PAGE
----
We made a quick stop at Lake Frederick but didn't see anyone besides a few people fishing. So we left the lake in a hurry and headed to the renowned Blandy Experimental Park / The State Arboretum of Virginia. Birding there was very good but what captured our hearts the most was sheer beauty of this park. Birders or non-birders alike, if you were to visit northern Virginia, this park is a must-stop. We spent a long time looking at beautiful and abundant EASTERN BLUEBIRDs. A Red-headed Woodpecker was sighted a day before but it seemed that we had missed it by one day. Other birds in the park were RED-SHOULDERED HAWKs, CAROLINA CHICKADEEs, RED-BELLIED WOODPECKERs, DOWNY WOODPECKERs, SONG SPARROWs, WHITE-THROATED SPARROWs, AMERICAN GOLDFINCHes, HOUSE FINCHes, DARK-EYED JUNCOs, and AMERICAN ROBINs.

FEBRUARY 20, 2018 the man who made it all possible

Sadly it is our last day of birding away from home. We started our day at breathtaking Kenilworth Aquatic Park in Washington DC where an American Pipit and a Grasshopper Sparrow had recently been spotted, little did we know we'd meet the man who made our trip at all possible. Unfortunately, we were unable to find our targets but were happy to be out strolling along ducks and sparrows (and even some turtles!) on this spectacular day. It was even hotter than yesterday with temperature soaring up to near 80°. As we were enjoying a view of beautiful CEDAR WAXWINGs, we met a park ranger and an elderly woman watching birds. The ranger told us that he was taking the woman to see the Harris's Sparrow and asked us if we would like to come along. Although we had seen it on the first day, we would love to see it again so we gladly took on their offer. We didn't realize that this park was actually connected via Anacostia River Trail to Bladensburg Park where we saw Harris's Sparrow on our first day. This time, we would be coming from the opposite direction. Those two could not have been nicer and we all enjoyed our walk together on the trail. We were greeted by a pair of gregarious PILEATED WOODPECKERs and a majestic fly-by BALD EAGLE. During my conversation with the ranger, I came to learn that he was the first one to report the sighting of the now infamous sparrow. You've got to be kidding me! I remember myself saying on the first day who in the heck would find this obscure sparrow. The Harris's Sparrow spot is pretty desolate off the main trail, probably get single digit visits in a year. On top of it, remember it took us over an hour of intense search to find it so it is certainly not an easy bird to spot. I thanked him for his outstanding discovery and told him that he was the reason we traveled to this part of the country. Ironically, we did not find the sparrow that day but we had a great time admiring always adorable Rub-crowned Kinglet.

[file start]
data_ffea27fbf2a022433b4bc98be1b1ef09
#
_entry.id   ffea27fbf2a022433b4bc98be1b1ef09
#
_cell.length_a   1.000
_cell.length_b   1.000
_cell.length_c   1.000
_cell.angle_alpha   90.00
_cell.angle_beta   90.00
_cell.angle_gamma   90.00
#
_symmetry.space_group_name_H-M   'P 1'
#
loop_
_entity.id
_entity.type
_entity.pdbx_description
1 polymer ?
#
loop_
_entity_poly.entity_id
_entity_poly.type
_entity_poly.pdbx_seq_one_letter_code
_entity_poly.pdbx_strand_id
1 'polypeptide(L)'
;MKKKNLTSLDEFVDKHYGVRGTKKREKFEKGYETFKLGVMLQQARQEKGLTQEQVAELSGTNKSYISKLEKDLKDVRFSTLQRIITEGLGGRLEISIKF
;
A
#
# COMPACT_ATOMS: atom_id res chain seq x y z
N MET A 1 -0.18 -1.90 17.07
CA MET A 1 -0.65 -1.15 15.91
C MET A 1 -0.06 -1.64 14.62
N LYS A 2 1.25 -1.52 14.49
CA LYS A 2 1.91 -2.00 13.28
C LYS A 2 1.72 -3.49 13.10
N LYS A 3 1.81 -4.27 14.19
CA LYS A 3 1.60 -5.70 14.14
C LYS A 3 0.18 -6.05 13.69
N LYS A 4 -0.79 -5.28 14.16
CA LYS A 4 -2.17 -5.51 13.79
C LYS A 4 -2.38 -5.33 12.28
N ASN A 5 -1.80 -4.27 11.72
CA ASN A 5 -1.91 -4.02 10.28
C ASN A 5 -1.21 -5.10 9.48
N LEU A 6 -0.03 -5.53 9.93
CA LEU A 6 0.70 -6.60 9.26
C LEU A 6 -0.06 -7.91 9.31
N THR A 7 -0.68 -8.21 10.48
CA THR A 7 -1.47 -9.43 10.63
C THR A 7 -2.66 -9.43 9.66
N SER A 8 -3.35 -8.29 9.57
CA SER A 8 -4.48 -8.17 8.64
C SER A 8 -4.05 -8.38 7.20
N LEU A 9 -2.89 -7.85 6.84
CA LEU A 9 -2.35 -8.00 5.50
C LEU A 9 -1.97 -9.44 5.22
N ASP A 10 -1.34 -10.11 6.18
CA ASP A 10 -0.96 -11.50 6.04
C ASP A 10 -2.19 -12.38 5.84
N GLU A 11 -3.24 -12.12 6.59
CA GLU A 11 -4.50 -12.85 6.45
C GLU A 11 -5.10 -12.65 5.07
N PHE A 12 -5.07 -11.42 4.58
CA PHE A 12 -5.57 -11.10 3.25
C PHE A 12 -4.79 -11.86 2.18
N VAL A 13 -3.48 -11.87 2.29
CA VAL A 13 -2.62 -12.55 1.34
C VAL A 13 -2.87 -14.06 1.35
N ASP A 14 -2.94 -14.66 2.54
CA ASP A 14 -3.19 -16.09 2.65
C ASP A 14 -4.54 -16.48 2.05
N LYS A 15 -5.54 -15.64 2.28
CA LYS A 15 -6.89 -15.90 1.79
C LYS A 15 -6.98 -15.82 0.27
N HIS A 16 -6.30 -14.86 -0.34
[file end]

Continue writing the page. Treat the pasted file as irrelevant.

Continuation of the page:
While deciding our final stop of the trip, we were again faced with tough choices: Northern Shrike or Yellow-headed Blackbird. We only had time left for one visit before heading back to New York. Finally, we reached a consensus to go see a Yellow-headed Blackbird near Baltimore as we only saw it once in 2005 in Utah. We arrived at North Point State Park where, according to ebird, a Yellow-headed Blackbird had been seen regularly. It was probably the most crowded park amongst all the parks we had visited on this trip. There we began our usual waiting game. An hour had passed and still no sign of the bird. We kinda knew it wasn't around because it was supposed to hang out with very common Red-winged Blackbirds and we didn't see any of them either. So we said good-bye to birds of southern mid-Atlantic. We sure will be back soon. Last note, remember the Green-tailed Towhee we were considering going to see instead of Harris's Sparrow? The bird was said to have left the area and was never spotted again, ha!

Monday, December 11, 2017

Dominican Republic Birding Trip 2017

While planning our next birding trip, I happened to learn about a small island nation of Dominican Republic with whopping 32 endemic birds and it's only three and a half hours plane ride away. Right then I was sold: Dominican Republic it was! We had gone to the neighboring island of Puerto Rico to bird the endemics in 2012 and it was one of the easiest and most comfortable birding trips to date. So we expected the trip to the Dominican Republic to be somewhat similar to the Puerto Rico trip, uncomplicated and pleasant, while featuring many more endemics. Well, we will find out if that would be the case....

NOVEMBER 16, 2017 uh-oh police trouble!?